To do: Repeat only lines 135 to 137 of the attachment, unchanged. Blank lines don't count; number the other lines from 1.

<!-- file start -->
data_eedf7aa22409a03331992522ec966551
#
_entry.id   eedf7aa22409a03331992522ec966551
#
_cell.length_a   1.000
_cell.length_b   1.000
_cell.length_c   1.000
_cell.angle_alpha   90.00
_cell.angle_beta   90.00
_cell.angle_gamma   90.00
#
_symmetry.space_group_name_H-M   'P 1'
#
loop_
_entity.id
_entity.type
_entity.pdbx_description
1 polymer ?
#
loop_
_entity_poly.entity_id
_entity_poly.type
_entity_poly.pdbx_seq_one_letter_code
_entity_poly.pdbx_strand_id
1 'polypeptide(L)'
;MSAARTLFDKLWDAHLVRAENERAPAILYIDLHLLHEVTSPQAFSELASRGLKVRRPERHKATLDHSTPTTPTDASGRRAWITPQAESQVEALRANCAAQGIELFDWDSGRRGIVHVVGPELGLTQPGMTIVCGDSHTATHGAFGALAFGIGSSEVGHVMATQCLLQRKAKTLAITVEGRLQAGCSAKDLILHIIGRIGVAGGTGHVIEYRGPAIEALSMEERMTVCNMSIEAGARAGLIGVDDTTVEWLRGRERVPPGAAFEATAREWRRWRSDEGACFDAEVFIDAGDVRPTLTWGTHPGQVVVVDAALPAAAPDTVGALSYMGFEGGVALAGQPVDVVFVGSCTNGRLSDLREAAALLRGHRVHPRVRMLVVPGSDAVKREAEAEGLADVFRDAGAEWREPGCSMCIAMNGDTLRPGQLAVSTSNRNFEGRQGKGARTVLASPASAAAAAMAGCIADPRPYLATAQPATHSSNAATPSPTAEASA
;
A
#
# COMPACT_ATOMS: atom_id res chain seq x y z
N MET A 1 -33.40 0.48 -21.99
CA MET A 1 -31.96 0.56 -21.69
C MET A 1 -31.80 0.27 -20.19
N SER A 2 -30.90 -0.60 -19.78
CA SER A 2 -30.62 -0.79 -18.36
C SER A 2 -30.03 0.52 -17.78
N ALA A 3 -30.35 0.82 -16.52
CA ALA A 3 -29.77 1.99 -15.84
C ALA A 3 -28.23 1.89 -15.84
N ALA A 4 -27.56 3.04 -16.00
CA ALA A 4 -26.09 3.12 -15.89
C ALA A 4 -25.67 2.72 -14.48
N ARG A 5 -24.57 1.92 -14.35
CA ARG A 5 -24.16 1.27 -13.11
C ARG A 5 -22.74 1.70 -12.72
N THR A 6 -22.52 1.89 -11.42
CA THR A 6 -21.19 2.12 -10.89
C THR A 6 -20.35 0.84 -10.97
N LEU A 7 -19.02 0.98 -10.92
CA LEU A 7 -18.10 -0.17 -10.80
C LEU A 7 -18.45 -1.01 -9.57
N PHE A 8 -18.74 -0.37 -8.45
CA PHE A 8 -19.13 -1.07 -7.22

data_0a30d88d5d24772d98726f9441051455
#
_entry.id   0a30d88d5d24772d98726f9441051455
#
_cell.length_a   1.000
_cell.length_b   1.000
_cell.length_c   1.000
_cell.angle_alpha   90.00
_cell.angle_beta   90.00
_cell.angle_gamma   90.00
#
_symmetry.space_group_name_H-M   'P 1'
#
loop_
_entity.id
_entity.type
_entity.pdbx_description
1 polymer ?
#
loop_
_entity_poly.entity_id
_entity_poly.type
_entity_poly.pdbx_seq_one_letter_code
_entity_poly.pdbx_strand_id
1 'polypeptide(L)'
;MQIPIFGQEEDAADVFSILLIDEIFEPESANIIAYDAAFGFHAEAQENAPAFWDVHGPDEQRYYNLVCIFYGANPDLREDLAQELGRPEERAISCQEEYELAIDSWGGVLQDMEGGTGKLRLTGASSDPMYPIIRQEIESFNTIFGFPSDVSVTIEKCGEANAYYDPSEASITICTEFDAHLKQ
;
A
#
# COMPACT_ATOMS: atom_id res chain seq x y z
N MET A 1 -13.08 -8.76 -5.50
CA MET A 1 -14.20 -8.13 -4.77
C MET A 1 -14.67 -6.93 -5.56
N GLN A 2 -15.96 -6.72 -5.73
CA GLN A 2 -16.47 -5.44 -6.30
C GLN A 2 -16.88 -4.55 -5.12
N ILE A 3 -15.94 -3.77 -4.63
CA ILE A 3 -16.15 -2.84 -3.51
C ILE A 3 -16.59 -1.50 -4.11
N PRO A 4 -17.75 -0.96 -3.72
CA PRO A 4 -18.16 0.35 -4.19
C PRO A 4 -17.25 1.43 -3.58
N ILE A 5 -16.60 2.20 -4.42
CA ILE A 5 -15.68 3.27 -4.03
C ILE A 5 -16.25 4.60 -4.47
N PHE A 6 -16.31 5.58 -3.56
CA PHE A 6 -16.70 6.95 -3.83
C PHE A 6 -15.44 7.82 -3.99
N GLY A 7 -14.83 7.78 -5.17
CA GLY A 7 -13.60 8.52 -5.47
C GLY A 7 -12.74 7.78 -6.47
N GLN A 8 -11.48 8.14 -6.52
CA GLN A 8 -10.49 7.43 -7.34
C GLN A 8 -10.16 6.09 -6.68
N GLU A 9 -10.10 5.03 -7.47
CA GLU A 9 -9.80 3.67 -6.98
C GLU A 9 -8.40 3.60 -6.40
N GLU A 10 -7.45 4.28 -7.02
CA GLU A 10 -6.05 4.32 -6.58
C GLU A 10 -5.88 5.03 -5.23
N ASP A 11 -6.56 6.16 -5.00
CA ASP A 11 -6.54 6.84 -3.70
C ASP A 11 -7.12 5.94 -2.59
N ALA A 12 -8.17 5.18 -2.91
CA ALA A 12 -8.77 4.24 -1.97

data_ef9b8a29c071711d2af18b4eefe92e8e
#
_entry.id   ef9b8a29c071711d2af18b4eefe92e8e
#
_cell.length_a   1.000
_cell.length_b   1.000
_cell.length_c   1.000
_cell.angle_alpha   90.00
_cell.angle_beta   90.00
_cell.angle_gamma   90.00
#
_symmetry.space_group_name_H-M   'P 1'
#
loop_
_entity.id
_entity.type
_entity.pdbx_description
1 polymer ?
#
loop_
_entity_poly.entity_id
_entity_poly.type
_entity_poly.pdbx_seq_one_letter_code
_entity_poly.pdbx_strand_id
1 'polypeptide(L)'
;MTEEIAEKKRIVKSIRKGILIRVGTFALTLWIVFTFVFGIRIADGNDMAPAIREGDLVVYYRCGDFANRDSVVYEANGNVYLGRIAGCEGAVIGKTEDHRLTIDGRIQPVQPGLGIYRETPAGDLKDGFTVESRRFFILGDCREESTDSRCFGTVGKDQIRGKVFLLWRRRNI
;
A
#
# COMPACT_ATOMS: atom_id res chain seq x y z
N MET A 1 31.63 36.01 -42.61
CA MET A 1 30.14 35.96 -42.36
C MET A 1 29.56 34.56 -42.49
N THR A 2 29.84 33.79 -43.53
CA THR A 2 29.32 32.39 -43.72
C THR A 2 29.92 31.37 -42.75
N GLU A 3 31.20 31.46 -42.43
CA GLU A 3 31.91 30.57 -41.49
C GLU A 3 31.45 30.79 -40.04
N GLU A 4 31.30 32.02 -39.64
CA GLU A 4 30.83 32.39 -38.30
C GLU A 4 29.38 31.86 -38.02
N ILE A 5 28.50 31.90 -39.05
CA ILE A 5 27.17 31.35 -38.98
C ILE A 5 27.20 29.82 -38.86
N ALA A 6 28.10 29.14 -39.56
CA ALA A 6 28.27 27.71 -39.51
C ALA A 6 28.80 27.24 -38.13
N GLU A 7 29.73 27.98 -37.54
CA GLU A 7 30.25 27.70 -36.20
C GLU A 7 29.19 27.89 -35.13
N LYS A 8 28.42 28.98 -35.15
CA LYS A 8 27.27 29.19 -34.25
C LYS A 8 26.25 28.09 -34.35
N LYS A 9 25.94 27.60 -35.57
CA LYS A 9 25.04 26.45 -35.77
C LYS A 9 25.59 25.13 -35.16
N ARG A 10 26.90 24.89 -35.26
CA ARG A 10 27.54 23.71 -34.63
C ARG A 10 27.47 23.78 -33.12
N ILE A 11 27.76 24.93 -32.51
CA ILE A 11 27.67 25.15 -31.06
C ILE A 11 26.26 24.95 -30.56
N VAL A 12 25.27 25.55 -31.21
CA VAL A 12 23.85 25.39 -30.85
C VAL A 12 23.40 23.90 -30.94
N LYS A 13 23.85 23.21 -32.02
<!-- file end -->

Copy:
_entity.pdbx_description
1 polymer ?
#